Narayan begins by observing that in American restaurants customers order English muffins by calling for "toasted English." He then says that the English language in America may be said to have gone through a process of "toasting" to render it more suited to American palates.
Toasted English is more informal and lacks the passive voice, substituting the exclamatory "Don't Walk!" for "Trespassing Prohibited." The vocabulary is also narrowed, with certain all-purpose words taking the place of many different words by which shades of meaning used to be conveyed. Narayan gives the example of "check," which replaces "find out, investigate, examine, scrutinize, verify or probe." He notes various other ways in which Americans have made minor changes in English so that it is more apposite for their society and culture.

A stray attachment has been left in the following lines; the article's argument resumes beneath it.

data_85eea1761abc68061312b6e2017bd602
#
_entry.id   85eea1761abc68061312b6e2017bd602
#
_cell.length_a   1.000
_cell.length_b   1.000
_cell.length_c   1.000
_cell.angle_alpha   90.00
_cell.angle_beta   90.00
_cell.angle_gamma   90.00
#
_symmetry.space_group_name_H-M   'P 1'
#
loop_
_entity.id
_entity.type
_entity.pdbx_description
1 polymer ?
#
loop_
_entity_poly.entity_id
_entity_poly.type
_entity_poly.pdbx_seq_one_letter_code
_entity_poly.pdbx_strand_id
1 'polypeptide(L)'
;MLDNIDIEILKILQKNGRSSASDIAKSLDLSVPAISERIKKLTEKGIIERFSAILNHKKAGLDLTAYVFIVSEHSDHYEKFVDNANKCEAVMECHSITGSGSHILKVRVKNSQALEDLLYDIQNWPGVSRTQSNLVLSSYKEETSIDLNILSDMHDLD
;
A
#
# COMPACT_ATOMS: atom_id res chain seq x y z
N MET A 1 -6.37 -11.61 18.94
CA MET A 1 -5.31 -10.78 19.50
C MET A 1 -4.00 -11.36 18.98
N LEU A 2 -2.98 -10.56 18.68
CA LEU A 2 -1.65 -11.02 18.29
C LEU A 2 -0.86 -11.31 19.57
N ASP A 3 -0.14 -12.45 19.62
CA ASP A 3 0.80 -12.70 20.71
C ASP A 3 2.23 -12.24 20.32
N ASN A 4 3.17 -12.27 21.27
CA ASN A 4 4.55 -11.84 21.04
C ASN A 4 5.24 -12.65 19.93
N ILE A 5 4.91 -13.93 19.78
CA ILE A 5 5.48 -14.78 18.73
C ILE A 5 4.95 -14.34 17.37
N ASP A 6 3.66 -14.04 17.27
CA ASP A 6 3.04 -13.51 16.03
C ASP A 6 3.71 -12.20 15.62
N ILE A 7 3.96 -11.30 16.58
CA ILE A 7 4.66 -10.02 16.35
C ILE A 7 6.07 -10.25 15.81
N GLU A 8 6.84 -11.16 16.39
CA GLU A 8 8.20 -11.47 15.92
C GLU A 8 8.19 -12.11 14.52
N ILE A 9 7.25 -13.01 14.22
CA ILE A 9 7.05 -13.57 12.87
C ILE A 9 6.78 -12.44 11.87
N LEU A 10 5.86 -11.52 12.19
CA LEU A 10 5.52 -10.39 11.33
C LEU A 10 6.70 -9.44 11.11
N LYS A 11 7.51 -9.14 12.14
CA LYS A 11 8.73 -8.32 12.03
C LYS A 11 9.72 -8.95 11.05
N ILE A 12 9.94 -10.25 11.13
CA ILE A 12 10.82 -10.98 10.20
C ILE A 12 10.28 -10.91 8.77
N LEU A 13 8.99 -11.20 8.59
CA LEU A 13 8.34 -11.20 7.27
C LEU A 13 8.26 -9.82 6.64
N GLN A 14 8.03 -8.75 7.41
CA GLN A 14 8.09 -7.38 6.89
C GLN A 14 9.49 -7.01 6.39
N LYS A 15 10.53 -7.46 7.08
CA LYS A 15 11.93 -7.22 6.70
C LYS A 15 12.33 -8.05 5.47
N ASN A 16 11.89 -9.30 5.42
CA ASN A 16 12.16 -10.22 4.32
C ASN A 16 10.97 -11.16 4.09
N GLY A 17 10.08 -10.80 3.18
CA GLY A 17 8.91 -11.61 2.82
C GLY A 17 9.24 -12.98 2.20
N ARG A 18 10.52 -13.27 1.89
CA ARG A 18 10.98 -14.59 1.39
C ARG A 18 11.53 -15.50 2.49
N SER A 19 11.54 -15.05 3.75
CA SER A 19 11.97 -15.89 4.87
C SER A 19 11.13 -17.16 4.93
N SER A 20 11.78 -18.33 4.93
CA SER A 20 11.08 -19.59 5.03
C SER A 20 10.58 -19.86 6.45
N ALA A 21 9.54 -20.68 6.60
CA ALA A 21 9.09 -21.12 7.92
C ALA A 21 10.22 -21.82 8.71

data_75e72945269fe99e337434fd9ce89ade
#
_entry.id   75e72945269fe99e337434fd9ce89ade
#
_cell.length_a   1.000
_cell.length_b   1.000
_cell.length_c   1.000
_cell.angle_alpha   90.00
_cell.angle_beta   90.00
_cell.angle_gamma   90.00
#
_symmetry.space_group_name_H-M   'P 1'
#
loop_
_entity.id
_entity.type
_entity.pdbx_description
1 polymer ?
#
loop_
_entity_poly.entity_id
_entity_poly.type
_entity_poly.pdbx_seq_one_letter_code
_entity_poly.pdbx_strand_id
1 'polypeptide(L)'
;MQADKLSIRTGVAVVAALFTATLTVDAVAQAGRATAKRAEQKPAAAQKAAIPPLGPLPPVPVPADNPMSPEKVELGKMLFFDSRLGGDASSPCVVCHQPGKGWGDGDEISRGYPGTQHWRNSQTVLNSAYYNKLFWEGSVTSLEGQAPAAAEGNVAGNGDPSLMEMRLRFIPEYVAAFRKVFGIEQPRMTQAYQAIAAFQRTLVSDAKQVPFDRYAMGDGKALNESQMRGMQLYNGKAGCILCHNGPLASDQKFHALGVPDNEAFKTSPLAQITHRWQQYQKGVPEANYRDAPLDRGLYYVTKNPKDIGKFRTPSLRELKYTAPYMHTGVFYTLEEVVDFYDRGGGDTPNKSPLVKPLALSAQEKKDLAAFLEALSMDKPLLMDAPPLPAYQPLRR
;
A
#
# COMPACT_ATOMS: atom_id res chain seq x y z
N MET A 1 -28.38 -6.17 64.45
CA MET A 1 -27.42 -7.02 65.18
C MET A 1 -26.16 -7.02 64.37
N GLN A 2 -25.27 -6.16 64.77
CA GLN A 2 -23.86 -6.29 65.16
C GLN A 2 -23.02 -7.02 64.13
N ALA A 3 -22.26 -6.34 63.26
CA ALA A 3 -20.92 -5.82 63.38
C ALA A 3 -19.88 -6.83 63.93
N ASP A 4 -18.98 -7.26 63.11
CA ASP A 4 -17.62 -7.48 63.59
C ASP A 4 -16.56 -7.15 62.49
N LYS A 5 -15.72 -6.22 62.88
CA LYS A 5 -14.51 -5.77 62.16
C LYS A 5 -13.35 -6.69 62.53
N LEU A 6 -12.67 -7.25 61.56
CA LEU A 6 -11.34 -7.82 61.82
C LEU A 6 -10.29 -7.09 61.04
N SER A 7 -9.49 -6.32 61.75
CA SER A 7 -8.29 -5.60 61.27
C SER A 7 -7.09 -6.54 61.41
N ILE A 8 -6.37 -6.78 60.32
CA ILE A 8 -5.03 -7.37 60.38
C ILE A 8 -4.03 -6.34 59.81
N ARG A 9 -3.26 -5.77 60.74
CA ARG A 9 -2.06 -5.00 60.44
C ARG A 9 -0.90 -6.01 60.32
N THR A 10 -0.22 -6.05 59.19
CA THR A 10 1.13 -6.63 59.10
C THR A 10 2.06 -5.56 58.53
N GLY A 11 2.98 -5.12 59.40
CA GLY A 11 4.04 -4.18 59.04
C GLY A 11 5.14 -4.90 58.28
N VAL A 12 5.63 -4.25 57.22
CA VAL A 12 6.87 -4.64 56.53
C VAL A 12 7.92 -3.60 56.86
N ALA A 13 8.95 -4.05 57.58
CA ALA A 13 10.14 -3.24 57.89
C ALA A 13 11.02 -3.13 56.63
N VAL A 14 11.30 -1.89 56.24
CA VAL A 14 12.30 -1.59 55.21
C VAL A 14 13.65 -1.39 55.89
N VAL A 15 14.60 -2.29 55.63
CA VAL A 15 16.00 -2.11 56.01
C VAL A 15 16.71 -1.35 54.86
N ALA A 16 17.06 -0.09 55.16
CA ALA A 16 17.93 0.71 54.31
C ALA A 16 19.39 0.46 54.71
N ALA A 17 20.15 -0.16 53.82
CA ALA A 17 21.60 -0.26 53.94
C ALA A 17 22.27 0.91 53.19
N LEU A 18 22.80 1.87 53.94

Narayan ends by wondering whether it is time for a Bharat brand of English, which will accommodate Indian needs, as "toasted English" does in America. The use of the verb "toast" to mean "adapt to local requirements" is precisely the type of flexibility he suggests, hence the suitability of the essay's title.